Art Committee field trips
Updated: Dec 11, 2018
From April through September 2018 members of the Robert Fulton Houses Tenant Art Committee participated in a series of field trips to see and learn about art in New York City. Ranging from museum visits to conversations about how to commission public art, the field trips offered Fulton residents access and insight into many of the cultural resources in their own neighborhood.
The Rubin Museum
The Art Committee’s journey began just a few blocks from Fulton Houses as they mindfully made their way to The Rubin Museum for Slow Art Day on April 14th. With the help of expert docent Janet Abraham, tenants took the time to pause, look, and reflect upon the feelings and thoughts each artwork prompted for each one of them. Moving slowly through the museum and spending about 20 minutes at each object or installation, like Candy Chang’s A Monument for the Anxious and Hopeful, the group had time to share personal stories and connect with each other.
After the tour, the committee sat down with Jane Hsu, Head of Interpretation and Engagement to learn about accessible museum programs. Jane also instigated a conversation around community values which helped the Art Committee articulate their vision for commissioning public art at Fulton. The tour at The Rubin was a great introduction to the many ways that art can be experienced in NYC.
BONUS POINT: the museum cafe is a stellar spot for chocolate chip cookies!
The Whitney Museum
In early August the Art Committee participated in a unique tour of The Whitney Museum lead by educator, Jano Provinciano. Jano’s tour turned a lens to how art relates with its surrounding environment. The committee explored how Louise Lawler’s vinyl tracing of her 1992 work, Salon Hodler, fit into the museum’s eighth-floor cafe and how it’s representation of 19th century art + furniture altered the modern design of the cafe itself.
Of particular interest was a painted steel sculpture by Alexander Calder on view in the 7th floor outdoor gallery. In addition to commenting on the sculpture’s relationship to museum architecture and the buildings of New York City, Art Committee members were stunned to hear its title, The Cock's Comb, suggesting a connection to roosters. Through discussing the work, individuals began to gain insight into Calder’s language of abstraction - honing in on how the artist exaggerates or abstracts select parts of his subjects. By the end of the tour, the poetics of modern and contemporary art began to reveal itself to the group.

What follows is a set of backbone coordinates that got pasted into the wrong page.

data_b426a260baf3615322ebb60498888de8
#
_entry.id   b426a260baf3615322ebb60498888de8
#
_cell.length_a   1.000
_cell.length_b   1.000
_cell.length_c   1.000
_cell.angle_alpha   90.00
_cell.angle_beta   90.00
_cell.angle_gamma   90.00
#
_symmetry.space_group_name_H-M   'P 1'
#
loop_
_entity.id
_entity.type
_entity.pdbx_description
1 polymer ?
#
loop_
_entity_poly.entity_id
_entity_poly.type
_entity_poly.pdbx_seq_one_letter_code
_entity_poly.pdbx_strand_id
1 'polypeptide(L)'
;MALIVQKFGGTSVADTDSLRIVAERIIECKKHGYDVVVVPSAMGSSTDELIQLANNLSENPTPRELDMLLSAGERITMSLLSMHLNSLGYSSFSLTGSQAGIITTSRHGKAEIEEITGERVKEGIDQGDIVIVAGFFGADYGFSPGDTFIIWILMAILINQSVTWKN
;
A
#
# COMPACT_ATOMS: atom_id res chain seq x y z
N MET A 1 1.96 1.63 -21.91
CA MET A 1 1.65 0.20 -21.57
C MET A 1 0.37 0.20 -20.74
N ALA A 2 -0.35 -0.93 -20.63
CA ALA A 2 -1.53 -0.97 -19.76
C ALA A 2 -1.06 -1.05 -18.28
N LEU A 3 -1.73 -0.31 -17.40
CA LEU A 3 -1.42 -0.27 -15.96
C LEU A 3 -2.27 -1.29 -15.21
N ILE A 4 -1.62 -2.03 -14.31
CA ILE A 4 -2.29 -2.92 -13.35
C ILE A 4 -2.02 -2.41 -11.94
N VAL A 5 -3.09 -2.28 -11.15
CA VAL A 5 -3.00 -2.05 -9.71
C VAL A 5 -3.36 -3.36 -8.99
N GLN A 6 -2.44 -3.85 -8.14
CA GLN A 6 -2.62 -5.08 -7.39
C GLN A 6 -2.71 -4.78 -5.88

The day at The Whitney was a turning point in the Art Committee's exploration as Fulton residents began to think more broadly about the kind of art they will bring to their community.
Percent for Art
On a hot and balmy day at the tail end of August the Art Committee made its way down to 31 Chambers Street to meet with the city’s Percent for Art Program. After getting an overview of the 350 permanent public artworks that the organization has placed in all five boroughs, the Percent for Art team gave shared information about the logistics of their massive commissioning initiative.
Have you ever thought about what it takes to actually install a large piece of public art into an NYC neighborhood? It doesn’t only take ideas, it takes support from community representatives and boards, engineering and fabrication from laborers and skilled workers, and ultimately a lot of money!
One public sculpture that the Art Committee found particularly intriguing was Milo Mottola’s, The Totally Kid Carousel, installed in Riverbank State Park in 1991. The carousel’s creatures resemble fantastical visions designed by youth. You can still find the carousel running in Hamilton Heights… go catch a ride!
Our final field trip of the season took place just a few steps from the Art Connects office in the plazas of Garment District NYC. We visited with Jerry Scupp, Vice President of The Garment District Alliance, to learn how the organization commissions and places public art at the very busy intersection of Broadway and 38th street.
On view was Rebirth, an installation by Taiwanese sculptor Kang Muxiang. Kang’s monumental sculptures are made out of recycled elevator cables, which on first glance, seem to mimic the twists of plied yarn that once pervaded the garment factories of this historic district. The Art Committee was particularly interested in the way this formal quality connected to the artwork to the history of the neighborhood even though its main theme pertains to the cycles of life.
This final group art encounter rounded out the Art Committee’s knowledge of public art, the commissioning process, and the possibility for abstract interpretations. We can’t wait to see what they will commission for the public spaces at Fulton Houses!!